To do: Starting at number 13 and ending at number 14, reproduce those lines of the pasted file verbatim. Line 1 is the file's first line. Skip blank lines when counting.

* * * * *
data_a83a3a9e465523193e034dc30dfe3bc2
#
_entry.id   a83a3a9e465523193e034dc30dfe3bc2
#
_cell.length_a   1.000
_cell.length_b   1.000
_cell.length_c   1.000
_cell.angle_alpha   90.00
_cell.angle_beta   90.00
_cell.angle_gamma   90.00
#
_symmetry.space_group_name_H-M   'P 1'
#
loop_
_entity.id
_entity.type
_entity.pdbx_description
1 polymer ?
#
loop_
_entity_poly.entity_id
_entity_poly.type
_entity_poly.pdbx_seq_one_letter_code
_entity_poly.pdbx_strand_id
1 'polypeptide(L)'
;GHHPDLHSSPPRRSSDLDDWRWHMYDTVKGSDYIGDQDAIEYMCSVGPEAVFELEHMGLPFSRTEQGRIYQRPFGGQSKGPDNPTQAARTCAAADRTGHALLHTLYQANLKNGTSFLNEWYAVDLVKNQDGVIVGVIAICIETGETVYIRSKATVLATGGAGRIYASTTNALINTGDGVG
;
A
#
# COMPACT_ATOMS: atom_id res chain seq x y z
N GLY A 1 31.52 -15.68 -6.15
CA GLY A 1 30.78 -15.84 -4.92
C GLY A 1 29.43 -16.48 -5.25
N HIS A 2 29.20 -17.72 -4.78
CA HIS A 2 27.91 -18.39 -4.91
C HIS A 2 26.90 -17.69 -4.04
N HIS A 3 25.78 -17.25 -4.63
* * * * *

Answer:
#
loop_